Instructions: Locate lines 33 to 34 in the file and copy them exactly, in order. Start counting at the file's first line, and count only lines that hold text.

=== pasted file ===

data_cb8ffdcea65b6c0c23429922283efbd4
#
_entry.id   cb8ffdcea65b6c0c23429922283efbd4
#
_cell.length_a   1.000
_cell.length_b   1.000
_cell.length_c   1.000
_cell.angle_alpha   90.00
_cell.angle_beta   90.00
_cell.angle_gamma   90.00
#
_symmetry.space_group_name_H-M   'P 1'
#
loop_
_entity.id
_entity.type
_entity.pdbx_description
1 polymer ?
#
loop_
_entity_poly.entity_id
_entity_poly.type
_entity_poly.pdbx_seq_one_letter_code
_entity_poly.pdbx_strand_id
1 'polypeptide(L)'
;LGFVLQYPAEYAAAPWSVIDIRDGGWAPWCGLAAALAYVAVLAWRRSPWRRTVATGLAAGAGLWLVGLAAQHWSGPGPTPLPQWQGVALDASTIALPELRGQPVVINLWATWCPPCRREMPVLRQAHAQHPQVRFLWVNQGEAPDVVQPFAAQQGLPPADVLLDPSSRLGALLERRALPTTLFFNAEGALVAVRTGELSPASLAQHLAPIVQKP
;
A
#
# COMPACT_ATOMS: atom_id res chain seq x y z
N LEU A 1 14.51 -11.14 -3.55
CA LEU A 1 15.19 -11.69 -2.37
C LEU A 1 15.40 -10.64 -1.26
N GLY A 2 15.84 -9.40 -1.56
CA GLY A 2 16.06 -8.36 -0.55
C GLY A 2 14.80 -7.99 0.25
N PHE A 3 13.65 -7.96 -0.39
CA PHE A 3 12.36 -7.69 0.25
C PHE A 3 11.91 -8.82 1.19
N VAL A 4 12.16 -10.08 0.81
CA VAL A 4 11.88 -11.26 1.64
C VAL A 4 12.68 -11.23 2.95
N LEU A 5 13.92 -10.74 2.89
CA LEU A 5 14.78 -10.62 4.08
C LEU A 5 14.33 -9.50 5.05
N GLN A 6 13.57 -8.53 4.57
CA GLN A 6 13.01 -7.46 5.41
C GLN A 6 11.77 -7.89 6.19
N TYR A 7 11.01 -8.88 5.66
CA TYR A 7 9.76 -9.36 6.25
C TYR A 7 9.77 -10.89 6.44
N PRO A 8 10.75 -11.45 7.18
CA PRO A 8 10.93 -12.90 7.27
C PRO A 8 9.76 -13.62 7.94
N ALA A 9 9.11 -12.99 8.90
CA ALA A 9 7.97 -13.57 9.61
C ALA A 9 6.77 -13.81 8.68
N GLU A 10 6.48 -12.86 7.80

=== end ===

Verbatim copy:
C LEU A 1 15.40 -10.64 -1.26
N GLY A 2 15.84 -9.40 -1.56